The U.K.'s Royal Mail is celebrating Team GB gold medallists at the London 2012 Olympic and Paralympic Games by issuing stamps bearing their images, and by painting the mailboxes closest to their homes in gold.p> Team GB's first gold medalists were rowers Helen Glover and Heather Stanning. Stamps bearing the image of the two women celebrating their victory were delivered by a special fleet of 90 Royal Mail vehicles to 500 selected post offices within 24 hours of their winning row. Within a week, an additional 4,700 post offices will also sell the Olympic-themed designs.
The second set of stamps commemorates Bradley Wiggins, the cyclist with the famous sideburns who won the men's cycling time trials at Hampton Court Palace. Team GB have had a slow start to the Olympics, but the Royal Mail will be busier after the home country's gold medal success in the shooting, cycling and canoeing events towards the end of the first week.
The public is encouraged to collect the full set of winners' stamps, each of which carries a picture of the winner or winners set on a white background with gold writing proclaiming, "Gold Medal Winner." The stamps can be bought at the post office, online or over a special phone-line open 12 hours a day, for about $5.60 for a sheet of half a dozen stamps. Customers are encouraged to buy a subscription, based on Team GB winning the same number of gold medals -- 19 -- that the U.K. brought home from Beijing in the 2008 Olympics. If the U.K. wins more, the 20th stamp is free, but the price will be adjusted if the U.K. wins more than 21 or fewer than 19 gold medals.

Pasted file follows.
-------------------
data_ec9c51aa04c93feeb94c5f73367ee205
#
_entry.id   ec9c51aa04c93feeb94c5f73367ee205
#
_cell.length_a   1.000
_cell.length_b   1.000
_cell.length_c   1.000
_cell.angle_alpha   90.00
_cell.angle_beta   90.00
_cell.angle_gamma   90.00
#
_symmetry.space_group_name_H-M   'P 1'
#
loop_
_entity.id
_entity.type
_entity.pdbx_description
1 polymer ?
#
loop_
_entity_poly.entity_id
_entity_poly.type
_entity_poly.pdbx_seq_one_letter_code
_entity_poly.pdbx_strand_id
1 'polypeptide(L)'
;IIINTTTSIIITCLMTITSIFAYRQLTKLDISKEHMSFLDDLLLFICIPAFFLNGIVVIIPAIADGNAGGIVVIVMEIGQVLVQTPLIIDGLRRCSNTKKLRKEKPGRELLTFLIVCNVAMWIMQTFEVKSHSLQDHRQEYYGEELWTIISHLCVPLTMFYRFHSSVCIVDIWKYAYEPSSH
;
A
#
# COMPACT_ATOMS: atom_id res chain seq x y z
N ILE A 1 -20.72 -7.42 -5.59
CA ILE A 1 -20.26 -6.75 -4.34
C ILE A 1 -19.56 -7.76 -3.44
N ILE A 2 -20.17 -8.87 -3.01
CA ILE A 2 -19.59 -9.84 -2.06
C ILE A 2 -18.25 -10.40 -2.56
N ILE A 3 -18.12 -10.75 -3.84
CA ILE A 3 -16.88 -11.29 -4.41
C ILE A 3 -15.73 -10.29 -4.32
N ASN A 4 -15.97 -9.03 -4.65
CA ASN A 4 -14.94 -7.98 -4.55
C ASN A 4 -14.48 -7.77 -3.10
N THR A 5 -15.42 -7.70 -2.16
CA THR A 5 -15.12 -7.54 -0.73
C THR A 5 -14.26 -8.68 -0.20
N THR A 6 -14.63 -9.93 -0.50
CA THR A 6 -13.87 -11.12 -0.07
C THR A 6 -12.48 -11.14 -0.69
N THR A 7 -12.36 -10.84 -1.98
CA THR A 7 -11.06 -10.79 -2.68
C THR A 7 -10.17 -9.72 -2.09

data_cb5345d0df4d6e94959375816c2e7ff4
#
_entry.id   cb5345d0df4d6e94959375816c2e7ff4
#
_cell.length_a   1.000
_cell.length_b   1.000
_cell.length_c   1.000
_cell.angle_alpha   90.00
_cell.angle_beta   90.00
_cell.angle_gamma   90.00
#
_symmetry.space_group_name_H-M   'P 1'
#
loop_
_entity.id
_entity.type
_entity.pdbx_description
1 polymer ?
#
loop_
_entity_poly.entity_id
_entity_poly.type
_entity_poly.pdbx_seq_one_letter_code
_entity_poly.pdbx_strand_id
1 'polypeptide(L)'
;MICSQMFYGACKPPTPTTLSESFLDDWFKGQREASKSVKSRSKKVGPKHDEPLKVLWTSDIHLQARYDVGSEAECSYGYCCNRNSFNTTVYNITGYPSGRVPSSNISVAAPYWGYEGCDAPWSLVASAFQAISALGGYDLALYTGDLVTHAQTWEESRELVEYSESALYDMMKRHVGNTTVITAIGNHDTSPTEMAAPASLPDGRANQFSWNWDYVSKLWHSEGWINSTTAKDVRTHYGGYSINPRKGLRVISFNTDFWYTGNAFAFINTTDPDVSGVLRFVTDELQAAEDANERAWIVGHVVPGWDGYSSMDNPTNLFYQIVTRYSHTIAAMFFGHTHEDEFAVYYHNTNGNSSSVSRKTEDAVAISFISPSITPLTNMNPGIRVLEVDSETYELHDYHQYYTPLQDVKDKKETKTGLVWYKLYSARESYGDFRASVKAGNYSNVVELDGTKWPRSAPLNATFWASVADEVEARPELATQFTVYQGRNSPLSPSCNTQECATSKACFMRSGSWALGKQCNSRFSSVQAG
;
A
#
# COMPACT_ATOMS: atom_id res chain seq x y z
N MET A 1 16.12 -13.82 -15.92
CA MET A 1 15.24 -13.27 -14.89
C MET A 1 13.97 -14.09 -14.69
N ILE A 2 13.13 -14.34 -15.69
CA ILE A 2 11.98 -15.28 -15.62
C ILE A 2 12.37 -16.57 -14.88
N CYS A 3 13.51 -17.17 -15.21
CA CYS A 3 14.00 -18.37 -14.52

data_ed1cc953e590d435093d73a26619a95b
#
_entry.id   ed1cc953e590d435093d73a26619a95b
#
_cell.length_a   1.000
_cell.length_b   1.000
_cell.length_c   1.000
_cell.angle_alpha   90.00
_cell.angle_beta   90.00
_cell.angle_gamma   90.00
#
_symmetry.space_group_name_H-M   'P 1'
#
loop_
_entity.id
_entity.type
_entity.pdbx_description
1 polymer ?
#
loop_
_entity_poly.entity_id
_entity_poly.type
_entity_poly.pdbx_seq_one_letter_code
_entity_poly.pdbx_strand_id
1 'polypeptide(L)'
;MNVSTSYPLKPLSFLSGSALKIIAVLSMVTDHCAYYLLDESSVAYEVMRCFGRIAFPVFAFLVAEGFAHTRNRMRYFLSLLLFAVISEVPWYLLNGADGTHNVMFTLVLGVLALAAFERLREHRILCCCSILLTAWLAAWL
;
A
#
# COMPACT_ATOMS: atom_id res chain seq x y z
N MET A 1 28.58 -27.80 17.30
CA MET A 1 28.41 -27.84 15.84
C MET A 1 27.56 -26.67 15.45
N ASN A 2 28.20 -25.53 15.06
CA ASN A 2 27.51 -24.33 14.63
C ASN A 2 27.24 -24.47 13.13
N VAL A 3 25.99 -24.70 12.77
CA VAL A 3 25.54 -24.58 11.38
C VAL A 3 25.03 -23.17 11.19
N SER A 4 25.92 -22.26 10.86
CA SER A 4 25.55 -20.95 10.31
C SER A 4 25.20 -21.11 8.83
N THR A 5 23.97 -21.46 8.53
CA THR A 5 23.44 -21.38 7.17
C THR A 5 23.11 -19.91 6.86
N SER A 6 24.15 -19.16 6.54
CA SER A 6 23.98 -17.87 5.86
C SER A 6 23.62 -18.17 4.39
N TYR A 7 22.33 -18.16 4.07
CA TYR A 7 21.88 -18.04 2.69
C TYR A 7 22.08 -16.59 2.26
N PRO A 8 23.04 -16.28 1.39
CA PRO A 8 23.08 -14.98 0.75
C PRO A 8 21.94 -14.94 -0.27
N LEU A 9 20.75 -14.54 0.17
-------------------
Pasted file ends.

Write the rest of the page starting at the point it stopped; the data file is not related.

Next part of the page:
Red has been the standard color for the iconic U.K. mailboxes -- known as pillar boxes -- since 1874, but they will be turned gold in honor of all Team GB Olympic and Paralympic gold medallists as a way to help residents of their home towns to celebrate the historic victories.
A map of all the locations of the gold post boxes, as they are painted gold, will be available at www.goldpostboxes.com. The pillar boxes were originally painted green to blend in with the landscape, but the red color was introduced in 1874 to make them more visible. It took 10 years to repaint all the post boxes, and the Royal Mail now maintains 115,000 red post boxes across the U.K.
A Royal Mail statement described the gold post boxes as "a highly visible and fitting way to recognize the successes of Team GB and ParalympicsGB gold medal wins during the games."
The fast-turnaround commemorative stamps are a first for the Royal Mail. However, they did produce Olympic stamps during the last Olympic Games in London in 1948, when the stamps bore a simple design carrying the five Olympic rings.